Are We Planting Seeds for the Future of Agriculture?

It’s planting season. The central theme at the Bauman house in the months of May and June has traditionally been planting! Everything in our family life is arranged around that central theme. No social engagements can be committed to because of it and all meals are planned for and around it. In short, my schedule is “the” schedule. And really, can life get any better that that?

But, this year, planting has taken a back seat to another important event: high school graduation! There is a graduation gown hanging on the bedroom door de-wrinkling and college mail laying all over the place. We have been to the last band concert, the last vocal performance, the last debate banquet, and the last national honor society banquet. We’ve been to the last conference and we worked the last post-prom party. (Not to worry, somewhere in there I have planted a few acres!) Our fourth, and final, graduate is busy planning his future.

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Throughout this month and into the next, there are thousands more young South Dakotan men and women graduating from high school. Some are from farm backgrounds; all of them, whether they know it or not, are affected by AGRICULTURE. It’s our state’s largest industry and touches, in some way, everything and everyone in South Dakota. Just like at our house, those students are plotting a course for their futures. Will they enter the adult work force right out of the gate? Will they study online or enroll at a technical school? Will they head off to college? What course of study will they take? Will their choices lead them to remain in South Dakota? At our house, the decision of where to attend college and what to study has been a difficult one.

During college visits here in South Dakota, we learned that no matter what college you may choose, or the major you declare, the future job opportunities that we heard about all revolved, in some capacity, around agriculture. This was a fact that our student found quite surprising. When others discover that fact, will they be pleased, or disappointed?   Do they believe there are ample opportunities for them in agriculture, and in South Dakota?   And, more importantly, is there?

South Dakota farmers have aged, many farmers are now part-timers, and farms have increased in size while the number of farming operations has reduced. The 1980’s slump in the ag economy spelled hard times for agriculture in the state and pushed many out of production ag. Some of us who did survive it found ourselves discouraging our kids from coming back home to farm, hoping to spare them the economic hardships we had undergone.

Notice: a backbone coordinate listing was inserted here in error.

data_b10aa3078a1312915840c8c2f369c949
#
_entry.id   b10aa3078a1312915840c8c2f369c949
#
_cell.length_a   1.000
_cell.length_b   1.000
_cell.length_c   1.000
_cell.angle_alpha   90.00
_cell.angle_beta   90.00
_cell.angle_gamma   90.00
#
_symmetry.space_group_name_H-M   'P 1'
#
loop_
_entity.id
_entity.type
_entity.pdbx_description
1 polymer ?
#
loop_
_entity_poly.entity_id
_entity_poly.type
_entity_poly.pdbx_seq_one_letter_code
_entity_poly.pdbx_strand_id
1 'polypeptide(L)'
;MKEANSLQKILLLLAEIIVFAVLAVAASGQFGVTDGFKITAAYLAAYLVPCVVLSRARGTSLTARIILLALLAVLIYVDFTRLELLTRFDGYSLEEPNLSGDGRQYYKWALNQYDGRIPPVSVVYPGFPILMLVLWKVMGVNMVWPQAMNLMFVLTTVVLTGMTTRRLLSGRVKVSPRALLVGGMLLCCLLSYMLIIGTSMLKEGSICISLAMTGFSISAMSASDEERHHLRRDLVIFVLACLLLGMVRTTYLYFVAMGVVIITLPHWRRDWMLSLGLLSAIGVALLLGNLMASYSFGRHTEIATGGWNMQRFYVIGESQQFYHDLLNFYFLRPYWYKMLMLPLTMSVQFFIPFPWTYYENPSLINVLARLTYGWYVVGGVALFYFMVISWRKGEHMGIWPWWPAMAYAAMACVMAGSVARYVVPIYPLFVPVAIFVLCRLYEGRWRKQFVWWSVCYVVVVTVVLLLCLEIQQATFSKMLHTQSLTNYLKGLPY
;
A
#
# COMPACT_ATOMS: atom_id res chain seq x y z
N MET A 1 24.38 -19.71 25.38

It seems obvious to us that the world still needs to be fed, yet there appears to be a complete disconnect between the American public and where their food comes from. Those students who have participated in 4-H and FFA have a much clearer understanding than most, but, I wonder, who will come after us? Is the current agriculture career field enticing to our graduates? Have we done our part to create a setting that encourages their desire to work, live, and play in South Dakota? Are our actions continuing to create significant ag prospects for them?

According to South Dakota Secretary of Agriculture, Lucas Lentch, there is opportunity in agriculture in South Dakota. He reminds the present generation of ag industry participants that agriculture is continuing to evolve and that the need for powerful, creative minds is great. He prompts us to embrace these changes and to welcome the new.

Here is a little preview of what to expect from the future ag industry population and the American consumer. Those born between the years 1985-2004 are referred to as Generation Y. These “Millennials” have a “think” mentality and are interconnected with access to — and the mastery of — many “devices.” They are great multi-taskers, are technological geniuses, and function with constant electronic stimuli. This age group is socially inclusive, socially conscious, and supportive of the green movement.

As I watch my high school graduate cross the stage and receive his well-earned diploma today, I will wonder, will he choose to work in the ag industry some day? Will he stay in South Dakota?

If he does, will we be ready for him?

 

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